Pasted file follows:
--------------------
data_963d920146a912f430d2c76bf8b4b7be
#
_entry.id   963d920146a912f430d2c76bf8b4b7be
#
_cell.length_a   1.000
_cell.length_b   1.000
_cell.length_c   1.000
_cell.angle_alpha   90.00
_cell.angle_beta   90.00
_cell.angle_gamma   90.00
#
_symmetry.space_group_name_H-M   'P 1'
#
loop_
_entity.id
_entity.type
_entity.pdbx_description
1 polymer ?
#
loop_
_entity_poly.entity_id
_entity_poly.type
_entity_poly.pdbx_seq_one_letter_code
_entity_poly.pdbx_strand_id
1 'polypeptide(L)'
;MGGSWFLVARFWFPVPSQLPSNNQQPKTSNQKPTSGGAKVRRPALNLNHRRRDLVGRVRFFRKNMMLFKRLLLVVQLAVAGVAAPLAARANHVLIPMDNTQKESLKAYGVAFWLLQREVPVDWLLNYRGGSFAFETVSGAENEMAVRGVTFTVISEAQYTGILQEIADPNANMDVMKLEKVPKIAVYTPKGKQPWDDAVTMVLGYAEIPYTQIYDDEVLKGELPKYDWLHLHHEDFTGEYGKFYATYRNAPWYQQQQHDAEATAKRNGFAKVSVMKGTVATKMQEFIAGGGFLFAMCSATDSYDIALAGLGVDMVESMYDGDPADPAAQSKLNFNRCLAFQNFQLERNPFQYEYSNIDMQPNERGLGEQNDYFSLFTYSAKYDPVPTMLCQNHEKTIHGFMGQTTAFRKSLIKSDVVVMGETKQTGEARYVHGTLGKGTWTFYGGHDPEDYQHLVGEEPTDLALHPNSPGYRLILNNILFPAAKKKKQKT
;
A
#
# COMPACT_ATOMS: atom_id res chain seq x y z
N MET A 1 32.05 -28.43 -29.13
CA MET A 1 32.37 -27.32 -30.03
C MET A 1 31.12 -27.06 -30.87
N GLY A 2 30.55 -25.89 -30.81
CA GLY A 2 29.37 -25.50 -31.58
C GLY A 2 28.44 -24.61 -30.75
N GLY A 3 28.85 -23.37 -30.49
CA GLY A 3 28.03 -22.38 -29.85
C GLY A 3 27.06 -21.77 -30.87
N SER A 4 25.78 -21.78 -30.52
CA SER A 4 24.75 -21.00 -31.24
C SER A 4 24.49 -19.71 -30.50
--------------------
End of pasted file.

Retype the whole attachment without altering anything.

data_963d920146a912f430d2c76bf8b4b7be
#
_entry.id   963d920146a912f430d2c76bf8b4b7be
#
_cell.length_a   1.000
_cell.length_b   1.000
_cell.length_c   1.000
_cell.angle_alpha   90.00
_cell.angle_beta   90.00
_cell.angle_gamma   90.00
#
_symmetry.space_group_name_H-M   'P 1'
#
loop_
_entity.id
_entity.type
_entity.pdbx_description
1 polymer ?
#
loop_
_entity_poly.entity_id
_entity_poly.type
_entity_poly.pdbx_seq_one_letter_code
_entity_poly.pdbx_strand_id
1 'polypeptide(L)'
;MGGSWFLVARFWFPVPSQLPSNNQQPKTSNQKPTSGGAKVRRPALNLNHRRRDLVGRVRFFRKNMMLFKRLLLVVQLAVAGVAAPLAARANHVLIPMDNTQKESLKAYGVAFWLLQREVPVDWLLNYRGGSFAFETVSGAENEMAVRGVTFTVISEAQYTGILQEIADPNANMDVMKLEKVPKIAVYTPKGKQPWDDAVTMVLGYAEIPYTQIYDDEVLKGELPKYDWLHLHHEDFTGEYGKFYATYRNAPWYQQQQHDAEATAKRNGFAKVSVMKGTVATKMQEFIAGGGFLFAMCSATDSYDIALAGLGVDMVESMYDGDPADPAAQSKLNFNRCLAFQNFQLERNPFQYEYSNIDMQPNERGLGEQNDYFSLFTYSAKYDPVPTMLCQNHEKTIHGFMGQTTAFRKSLIKSDVVVMGETKQTGEARYVHGTLGKGTWTFYGGHDPEDYQHLVGEEPTDLALHPNSPGYRLILNNILFPAAKKKKQKT
;
A
#
# COMPACT_ATOMS: atom_id res chain seq x y z
N MET A 1 32.05 -28.43 -29.13
CA MET A 1 32.37 -27.32 -30.03
C MET A 1 31.12 -27.06 -30.87
N GLY A 2 30.55 -25.89 -30.81
CA GLY A 2 29.37 -25.50 -31.58
C GLY A 2 28.44 -24.61 -30.75
N GLY A 3 28.85 -23.37 -30.49
CA GLY A 3 28.03 -22.38 -29.85
C GLY A 3 27.06 -21.77 -30.87
N SER A 4 25.78 -21.78 -30.52
CA SER A 4 24.75 -21.00 -31.24
C SER A 4 24.49 -19.71 -30.50